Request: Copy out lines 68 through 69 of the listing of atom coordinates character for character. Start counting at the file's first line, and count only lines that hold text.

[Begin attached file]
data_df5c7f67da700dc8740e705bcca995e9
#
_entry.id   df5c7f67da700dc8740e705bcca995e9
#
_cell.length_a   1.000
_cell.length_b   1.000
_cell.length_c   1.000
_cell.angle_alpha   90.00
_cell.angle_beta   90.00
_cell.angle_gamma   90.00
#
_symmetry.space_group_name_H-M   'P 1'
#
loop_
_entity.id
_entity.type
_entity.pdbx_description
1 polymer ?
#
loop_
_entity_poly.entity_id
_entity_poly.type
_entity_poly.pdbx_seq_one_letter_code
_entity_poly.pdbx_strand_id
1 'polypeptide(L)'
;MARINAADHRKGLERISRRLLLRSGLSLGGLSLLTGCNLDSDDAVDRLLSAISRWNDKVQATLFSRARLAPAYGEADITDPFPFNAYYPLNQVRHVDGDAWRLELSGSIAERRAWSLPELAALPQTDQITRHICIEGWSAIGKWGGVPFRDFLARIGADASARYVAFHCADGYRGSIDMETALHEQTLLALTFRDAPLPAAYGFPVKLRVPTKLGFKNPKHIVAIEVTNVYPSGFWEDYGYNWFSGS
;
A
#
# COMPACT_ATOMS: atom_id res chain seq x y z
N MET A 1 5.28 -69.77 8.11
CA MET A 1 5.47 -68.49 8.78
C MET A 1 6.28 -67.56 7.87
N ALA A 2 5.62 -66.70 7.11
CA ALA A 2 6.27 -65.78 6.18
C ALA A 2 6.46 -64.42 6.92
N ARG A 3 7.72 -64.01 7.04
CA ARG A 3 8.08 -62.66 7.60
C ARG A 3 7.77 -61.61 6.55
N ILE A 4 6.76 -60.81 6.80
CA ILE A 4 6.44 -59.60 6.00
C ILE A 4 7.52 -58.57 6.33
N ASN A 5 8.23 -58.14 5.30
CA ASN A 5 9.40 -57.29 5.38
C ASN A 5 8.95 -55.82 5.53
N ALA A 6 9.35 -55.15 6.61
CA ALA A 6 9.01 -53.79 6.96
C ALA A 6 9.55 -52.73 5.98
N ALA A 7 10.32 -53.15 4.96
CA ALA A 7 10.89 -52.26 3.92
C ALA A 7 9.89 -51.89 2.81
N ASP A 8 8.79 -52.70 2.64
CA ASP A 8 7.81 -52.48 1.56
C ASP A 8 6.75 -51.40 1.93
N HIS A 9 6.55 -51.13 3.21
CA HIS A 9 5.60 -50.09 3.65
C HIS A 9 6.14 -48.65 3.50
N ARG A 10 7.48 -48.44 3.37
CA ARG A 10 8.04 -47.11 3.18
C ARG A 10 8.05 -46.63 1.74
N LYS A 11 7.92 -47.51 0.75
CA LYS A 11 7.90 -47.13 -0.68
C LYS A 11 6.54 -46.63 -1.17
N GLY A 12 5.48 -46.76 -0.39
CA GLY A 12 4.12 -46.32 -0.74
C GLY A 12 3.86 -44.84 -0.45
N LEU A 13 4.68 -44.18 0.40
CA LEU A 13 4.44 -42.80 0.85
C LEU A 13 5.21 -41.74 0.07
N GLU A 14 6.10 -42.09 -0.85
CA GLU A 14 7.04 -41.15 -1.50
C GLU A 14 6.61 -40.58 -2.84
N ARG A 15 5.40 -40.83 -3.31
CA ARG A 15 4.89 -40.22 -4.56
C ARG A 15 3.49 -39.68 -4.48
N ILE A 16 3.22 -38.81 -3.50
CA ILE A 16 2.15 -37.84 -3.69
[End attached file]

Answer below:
CA LEU A 13 4.44 -42.80 0.85
C LEU A 13 5.21 -41.74 0.07